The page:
The best books for people who really hug trees

Who am I?

Nature is my first love. I’ve found solace in the forest since I was a child. My parents shared their knowledge of plants and animals, which gave me an appreciation of the forest beyond just the beauty of it. I’ve spent many free days hiking, backpacking, and sitting at the base of trees. In addition, I have a degree in biology and understand the mechanics of plant life. I’ve been inspired by the stories of others who’ve explored the wilderness and it led me to write in that field as well.


I wrote...

Then The Trees Said Hello

By HJ Corning,

Book cover of Then The Trees Said Hello

What is my book about?

Two women separated by time learn what happens when they embrace their inner magic in this inspiring environmental fiction novel.

Although Sara's college degree provided her an out, she always knew she’d return home to her small logging community. But when she learns the forest around her can talk, Sara’s focus shifts from cutting down the trees to saving them. As tensions between her conservation efforts and her community rise, the people she once called family become her biggest adversaries. Decades later, Maxine, sets out in her van to figure out her next steps. She discovers a journal that Sara hid away and through its entries, learns of an underground world where people float, and trees talk. Could she learn to do what Sara did and find where she belongs?

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The books I picked & why

The Overstory

By Richard Powers,

Book cover of The Overstory

Why this book?

I love this book because it tells the stories of six distant, independent people, and weaves them together like the roots of trees. These people begin as normal people, living their lives and having no predisposition to be wilderness protectors. But through life events they each find a passionate need to protect nature. 

This book made me stop and think about my relationship to every living thing on the planet in a deeper way than I ever had before. Powers expertly knits together, action, adventure, and prose. A unique combination of writing that kept me sitting in my chair reading for longer than I usually do. I was traveling in the Pacific Northwest and Northern California when I read this, which is where the story takes place. The way he writes about these areas, I felt like I was with the characters on their journey.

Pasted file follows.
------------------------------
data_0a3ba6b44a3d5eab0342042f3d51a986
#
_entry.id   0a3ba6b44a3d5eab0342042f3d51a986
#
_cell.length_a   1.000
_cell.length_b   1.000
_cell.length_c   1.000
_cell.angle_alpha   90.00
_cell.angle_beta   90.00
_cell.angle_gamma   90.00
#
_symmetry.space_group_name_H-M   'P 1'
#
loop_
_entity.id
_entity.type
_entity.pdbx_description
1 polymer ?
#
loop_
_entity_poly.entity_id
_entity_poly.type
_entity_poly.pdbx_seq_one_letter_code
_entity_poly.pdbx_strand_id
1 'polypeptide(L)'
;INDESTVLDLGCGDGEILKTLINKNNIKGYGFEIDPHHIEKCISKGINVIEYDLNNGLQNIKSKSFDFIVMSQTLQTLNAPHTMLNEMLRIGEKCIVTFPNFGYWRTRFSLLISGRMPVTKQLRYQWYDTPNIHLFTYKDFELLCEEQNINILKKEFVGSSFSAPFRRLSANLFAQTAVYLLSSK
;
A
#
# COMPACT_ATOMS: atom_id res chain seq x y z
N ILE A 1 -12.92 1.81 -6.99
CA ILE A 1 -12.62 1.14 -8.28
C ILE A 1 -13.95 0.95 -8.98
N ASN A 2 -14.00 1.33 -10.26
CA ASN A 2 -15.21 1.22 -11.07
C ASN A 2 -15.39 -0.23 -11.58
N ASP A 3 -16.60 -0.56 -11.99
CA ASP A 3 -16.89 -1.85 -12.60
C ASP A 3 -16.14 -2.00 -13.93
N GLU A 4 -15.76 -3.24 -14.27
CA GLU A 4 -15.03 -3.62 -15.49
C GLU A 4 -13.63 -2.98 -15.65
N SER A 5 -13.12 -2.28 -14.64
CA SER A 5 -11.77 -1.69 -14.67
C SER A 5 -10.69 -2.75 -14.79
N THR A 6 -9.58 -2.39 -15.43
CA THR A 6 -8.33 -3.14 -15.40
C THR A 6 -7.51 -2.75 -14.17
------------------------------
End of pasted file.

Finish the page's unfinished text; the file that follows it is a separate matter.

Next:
One warning, the first 1/3 of this book is backstory. It took me several false starts to get through that part. But once you do, you‘ll be hooked and thinking about this book for weeks after you’ve read it.

The Overstory

By Richard Powers,

Why should I read it?

18 authors picked The Overstory as one of their favorite books, and they share why you should read it.

What is this book about?

The Overstory, winner of the 2019 Pulitzer Prize in Fiction, is a sweeping, impassioned work of activism and resistance that is also a stunning evocation of-and paean to-the natural world. From the roots to the crown and back to the seeds, Richard Powers's twelfth novel unfolds in concentric rings of interlocking fables that range from antebellum New York to the late twentieth-century Timber Wars of the Pacific Northwest and beyond. There is a world alongside ours-vast, slow, interconnected, resourceful, magnificently inventive, and almost invisible to us. This is the story of a handful of people who learn how to see…


Book cover of Refuge: An Unnatural History of Family and Place

Why this book?

One of the things I love about his book is that Ms. Williams is a woman with a huge heart, who isn’t scared to write it down on paper. As a writer, I know how challenging it can be to bare yourself so deeply.

This story chronicles events over a two-year period when the Great Salt Lake rose and flooded wildlife habitats. She writes about the north end of the Great Salt Lake with such a feeling that she made me love that part of the earth, a place I’d never been.

She describes it with emotion that made me feel as if I’d lived there my whole life and wanted to protect it as much as she did. She combines the story of the loss of bird habitat, with the story of losing her mom to breast cancer which was caused by being downwind of nuclear testing in the 1950s. This death left a hole in her family, as the loss of wilderness left a hole in the environment.

If you want to explore a place through the eyes of someone who has lived there their whole life, I highly recommend picking up this book and exploring a little-known habitat.

Refuge: An Unnatural History of Family and Place

By Terry Tempest Williams,

Why should I read it?

3 authors picked Refuge as one of their favorite books, and they share why you should read it.

What is this book about?

In the spring of 1983 Terry Tempest Williams learned that her mother was dying of cancer. That same season, The Great Salt Lake began to rise to record heights, threatening the Bear River Migratory Bird Refuge and the herons, owls, and snowy egrets that Williams, a poet and naturalist, had come to gauge her life by. One event was nature at its most random, the other a by-product of rogue technology: Terry's mother, and Terry herself, had been exposed to the fallout of atomic bomb tests in the 1950s. As it interweaves these narratives of dying and accommodation, Refuge transforms…


Path Of The Pinon

By Ron King,

Book cover of Path Of The Pinon

Why this book?

This was one of those books that I couldn’t wait until I had time to read it. I was a beta reader of this novel and even though it was unedited at the time, it drew me into a world from long ago.

It takes place in old New Mexico, by a person who grew up in that area. It’s loosely based on his great-aunt, who did many of the things the Protagonist, Pete, experiences in the story.